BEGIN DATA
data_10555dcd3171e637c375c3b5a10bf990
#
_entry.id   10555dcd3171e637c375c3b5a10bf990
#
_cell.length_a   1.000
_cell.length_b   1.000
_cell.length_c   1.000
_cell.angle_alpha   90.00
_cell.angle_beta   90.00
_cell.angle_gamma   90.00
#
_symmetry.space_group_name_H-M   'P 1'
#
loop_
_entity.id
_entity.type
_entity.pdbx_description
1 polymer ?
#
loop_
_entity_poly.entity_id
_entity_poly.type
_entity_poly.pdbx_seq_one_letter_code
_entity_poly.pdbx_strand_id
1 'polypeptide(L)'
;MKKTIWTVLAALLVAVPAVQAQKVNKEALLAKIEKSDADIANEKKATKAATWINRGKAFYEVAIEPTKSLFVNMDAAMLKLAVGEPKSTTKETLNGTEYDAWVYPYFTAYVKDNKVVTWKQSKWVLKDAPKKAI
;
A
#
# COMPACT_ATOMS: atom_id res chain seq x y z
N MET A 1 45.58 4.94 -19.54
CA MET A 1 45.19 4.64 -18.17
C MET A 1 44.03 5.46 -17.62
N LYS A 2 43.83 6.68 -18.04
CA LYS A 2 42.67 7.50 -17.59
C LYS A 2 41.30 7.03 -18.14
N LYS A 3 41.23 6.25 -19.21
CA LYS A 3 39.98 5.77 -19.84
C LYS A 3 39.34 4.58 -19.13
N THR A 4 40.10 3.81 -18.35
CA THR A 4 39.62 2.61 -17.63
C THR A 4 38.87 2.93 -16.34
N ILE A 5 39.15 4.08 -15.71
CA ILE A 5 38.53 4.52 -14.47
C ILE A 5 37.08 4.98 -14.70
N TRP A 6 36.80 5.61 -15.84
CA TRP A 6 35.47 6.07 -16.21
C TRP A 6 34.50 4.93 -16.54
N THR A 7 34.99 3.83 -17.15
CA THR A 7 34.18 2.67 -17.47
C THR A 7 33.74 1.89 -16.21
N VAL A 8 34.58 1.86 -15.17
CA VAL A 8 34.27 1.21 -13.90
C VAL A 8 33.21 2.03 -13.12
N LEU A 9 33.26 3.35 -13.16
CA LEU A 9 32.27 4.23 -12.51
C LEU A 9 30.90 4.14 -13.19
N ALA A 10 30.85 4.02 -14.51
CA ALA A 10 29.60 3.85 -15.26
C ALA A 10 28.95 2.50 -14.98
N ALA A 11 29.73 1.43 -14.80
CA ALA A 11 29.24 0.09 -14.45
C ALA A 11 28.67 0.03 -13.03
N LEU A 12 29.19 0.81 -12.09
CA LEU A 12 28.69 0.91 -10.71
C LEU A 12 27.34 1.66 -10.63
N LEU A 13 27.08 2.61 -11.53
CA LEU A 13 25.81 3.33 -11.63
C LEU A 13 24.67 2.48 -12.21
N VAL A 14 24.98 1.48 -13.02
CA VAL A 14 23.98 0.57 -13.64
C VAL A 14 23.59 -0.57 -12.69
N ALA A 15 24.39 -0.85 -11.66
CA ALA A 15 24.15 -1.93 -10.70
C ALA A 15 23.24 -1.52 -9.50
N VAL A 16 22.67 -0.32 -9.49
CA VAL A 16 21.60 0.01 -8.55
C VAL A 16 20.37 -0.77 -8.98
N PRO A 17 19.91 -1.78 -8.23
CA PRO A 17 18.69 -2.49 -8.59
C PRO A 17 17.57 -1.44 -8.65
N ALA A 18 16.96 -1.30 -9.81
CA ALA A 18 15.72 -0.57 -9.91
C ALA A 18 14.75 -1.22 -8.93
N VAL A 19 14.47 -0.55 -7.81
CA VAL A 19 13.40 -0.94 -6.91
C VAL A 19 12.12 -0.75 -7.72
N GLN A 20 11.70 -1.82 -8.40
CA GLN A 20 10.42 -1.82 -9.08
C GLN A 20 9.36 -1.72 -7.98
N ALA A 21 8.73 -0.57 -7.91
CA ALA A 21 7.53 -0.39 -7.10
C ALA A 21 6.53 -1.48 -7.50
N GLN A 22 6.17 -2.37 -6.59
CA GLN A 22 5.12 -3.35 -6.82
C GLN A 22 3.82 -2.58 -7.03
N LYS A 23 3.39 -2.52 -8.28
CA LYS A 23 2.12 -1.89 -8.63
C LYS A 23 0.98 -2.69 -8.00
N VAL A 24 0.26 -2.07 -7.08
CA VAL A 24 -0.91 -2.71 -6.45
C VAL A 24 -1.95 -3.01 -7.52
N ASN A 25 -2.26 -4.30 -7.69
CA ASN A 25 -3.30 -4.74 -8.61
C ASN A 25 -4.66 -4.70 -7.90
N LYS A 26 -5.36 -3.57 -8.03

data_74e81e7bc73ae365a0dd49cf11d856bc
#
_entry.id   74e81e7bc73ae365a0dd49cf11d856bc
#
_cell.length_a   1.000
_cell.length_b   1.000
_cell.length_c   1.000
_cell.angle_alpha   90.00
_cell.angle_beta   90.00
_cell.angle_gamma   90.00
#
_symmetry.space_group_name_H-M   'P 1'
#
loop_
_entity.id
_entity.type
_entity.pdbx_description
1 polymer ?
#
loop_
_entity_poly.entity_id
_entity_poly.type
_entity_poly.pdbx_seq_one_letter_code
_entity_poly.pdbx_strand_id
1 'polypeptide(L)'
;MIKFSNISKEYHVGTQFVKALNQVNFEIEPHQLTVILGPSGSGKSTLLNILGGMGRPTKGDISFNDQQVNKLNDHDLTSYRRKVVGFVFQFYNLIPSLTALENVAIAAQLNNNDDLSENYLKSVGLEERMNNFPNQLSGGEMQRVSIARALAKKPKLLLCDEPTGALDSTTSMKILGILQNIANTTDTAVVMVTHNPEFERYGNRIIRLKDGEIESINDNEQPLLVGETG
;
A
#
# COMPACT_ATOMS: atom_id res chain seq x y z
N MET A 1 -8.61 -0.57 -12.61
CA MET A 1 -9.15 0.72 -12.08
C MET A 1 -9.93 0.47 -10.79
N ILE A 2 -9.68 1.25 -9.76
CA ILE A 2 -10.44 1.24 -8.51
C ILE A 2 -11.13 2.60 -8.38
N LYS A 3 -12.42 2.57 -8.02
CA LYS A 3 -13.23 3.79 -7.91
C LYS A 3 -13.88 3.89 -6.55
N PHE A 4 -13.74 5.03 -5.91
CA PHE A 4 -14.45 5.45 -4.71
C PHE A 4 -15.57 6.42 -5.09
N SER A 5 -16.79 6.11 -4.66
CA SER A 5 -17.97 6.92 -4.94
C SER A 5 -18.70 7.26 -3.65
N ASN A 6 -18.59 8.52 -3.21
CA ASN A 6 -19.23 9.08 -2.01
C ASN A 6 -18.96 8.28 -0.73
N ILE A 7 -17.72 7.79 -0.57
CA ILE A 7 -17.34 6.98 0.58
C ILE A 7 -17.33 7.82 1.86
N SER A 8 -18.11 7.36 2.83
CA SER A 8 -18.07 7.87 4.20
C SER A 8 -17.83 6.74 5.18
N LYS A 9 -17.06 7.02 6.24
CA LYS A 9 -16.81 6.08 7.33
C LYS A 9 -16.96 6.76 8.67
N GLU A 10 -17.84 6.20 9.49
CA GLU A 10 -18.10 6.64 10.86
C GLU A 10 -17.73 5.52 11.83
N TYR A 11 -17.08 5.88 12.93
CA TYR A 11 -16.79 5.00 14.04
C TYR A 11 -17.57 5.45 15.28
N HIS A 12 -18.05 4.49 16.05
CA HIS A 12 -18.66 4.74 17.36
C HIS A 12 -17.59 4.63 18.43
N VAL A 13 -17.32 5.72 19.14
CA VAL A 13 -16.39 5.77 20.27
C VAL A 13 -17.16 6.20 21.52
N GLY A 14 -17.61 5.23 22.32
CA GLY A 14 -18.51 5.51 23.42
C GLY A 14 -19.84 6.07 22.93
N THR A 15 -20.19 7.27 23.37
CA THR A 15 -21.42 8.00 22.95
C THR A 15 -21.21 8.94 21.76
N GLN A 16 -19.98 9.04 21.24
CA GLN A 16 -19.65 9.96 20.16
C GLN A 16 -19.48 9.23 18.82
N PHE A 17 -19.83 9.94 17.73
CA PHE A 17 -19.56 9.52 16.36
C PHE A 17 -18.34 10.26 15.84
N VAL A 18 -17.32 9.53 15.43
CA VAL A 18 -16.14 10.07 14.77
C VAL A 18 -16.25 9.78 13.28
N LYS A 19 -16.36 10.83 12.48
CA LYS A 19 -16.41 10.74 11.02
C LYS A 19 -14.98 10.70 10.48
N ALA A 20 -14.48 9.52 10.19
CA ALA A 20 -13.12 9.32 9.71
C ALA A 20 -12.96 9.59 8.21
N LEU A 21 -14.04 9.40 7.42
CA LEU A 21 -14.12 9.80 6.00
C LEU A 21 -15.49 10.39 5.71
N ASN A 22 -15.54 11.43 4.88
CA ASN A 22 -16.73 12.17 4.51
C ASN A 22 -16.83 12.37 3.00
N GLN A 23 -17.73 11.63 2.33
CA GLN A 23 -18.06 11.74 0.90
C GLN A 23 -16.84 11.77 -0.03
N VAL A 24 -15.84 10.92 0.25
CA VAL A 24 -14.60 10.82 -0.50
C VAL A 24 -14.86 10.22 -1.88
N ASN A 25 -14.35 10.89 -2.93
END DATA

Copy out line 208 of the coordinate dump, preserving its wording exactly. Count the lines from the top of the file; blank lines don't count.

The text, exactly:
C VAL A 24 -14.86 10.22 -1.88